Pulled up to Ditch Plains ... bins up ... Bonaparte's Gull flock ... dark wings ... Little Gull ... Suffolk County bird #322 ... nice!

Next stop, down the street to Star Island, where I parked the car and jump out promising to be no more than five minutes.  Bumped into Frank Quevedo (and a birding group from the South Fork Natural History Museum) and Mike Scheibel (the Nature Conservancy guy from the Mashomak Preserve) and they have the BLACK GUILLEMOT all tee'd up in the scope.  Suffolk County bird #323 and and New York State bird #394.  Nearby an Iceland Gull also joined the year list right next to the restaurant we were heading to ... which was closed for the season.  Oops!

Black Guillemot and Iceland Gull

Sunday, February 19 - Montauk and East Hampton

After a fabulous home cooked Italian Dinner - picture home made Carponata, Italian cheeses, Gnocchi with Brown Butter Sage sauce and Braised Short-Ribs with Polenta, all served with a great selection of Italian wines and homemade desserts - 8am Sunday morning came way too soon.  Michael Duffy was one of my dinner guests the night before and while everyone else planned to sleep until noon, we got up at 7am and headed off to Montauk to do some birding.

The day started well with a female KING EIDER at Montauk Point and some year birds for me including Great Cormorant and Purple Sandpiper.  We spent more time with the Black Guillemot but spent most of our time looking for the Little Gull (which Michael - who's a huge world lister and probably seen lots of everything we saw that day) was most interested in ... but unfortunately it seemed to have moved on.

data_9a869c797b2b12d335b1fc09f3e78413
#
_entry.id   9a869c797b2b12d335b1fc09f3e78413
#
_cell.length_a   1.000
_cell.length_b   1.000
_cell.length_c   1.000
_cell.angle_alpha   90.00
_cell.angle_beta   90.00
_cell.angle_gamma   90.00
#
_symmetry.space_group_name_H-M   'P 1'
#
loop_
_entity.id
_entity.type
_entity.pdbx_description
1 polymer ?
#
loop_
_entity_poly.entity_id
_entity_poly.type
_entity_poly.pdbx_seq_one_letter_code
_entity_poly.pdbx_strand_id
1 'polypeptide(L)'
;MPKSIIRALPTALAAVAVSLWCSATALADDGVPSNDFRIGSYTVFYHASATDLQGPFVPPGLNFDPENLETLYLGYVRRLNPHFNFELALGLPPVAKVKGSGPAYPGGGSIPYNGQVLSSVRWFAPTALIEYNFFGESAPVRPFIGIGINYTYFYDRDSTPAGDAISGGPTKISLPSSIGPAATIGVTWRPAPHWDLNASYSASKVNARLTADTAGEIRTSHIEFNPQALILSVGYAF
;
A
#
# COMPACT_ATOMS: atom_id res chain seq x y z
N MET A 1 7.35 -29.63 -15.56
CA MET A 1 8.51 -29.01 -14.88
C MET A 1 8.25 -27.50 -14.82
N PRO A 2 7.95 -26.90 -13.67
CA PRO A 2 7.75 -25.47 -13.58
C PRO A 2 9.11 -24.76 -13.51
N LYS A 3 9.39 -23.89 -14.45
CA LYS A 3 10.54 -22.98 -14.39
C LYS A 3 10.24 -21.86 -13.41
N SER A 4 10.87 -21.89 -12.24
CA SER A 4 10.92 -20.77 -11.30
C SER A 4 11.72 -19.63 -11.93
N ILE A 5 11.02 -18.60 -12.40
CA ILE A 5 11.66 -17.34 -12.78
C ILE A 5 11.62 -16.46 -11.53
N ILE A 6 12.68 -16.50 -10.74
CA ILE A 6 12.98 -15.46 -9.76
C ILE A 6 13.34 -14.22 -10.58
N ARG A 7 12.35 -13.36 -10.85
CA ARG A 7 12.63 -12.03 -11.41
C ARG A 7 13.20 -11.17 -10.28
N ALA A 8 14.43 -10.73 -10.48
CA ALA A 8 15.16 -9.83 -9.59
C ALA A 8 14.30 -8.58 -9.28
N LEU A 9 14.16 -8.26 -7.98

Canvasbacks and Pied-billed Grebe in Montauk 

Coming to terms with failing to get the gull, and having to buy ingredients for dinner and be back at the house for lunch, we gave in and ran to East Hampton to shop.  With a few minutes to spare though we stopped at Wainscott to look for a Sandhill Crane that had been spending the Winter there.  I'd looked for this bird before and not seen it, but today after careful scanning I spotted it mostly hidden in the willows and phragmites along the North side of Wainscott Pond.  I have a soft spot for Cranes and this was only the fourth one I'd ever seen on Long Island so a nice bird for the day.

So not a bad haul of birds (Michael tried and dipped again on the Little Gull the next day but did get a Black-headed Gull) but I had to get back to cook a multi-course Portuguese dinner for guests ... lots of pork, clams, and even an olive-oil cake.  The weather was fabulous, the food and wine were delicious, the guests were charming, and the birding was good ... pretty much the perfect weekend.

Perfect Spring weather in East Hampton in February!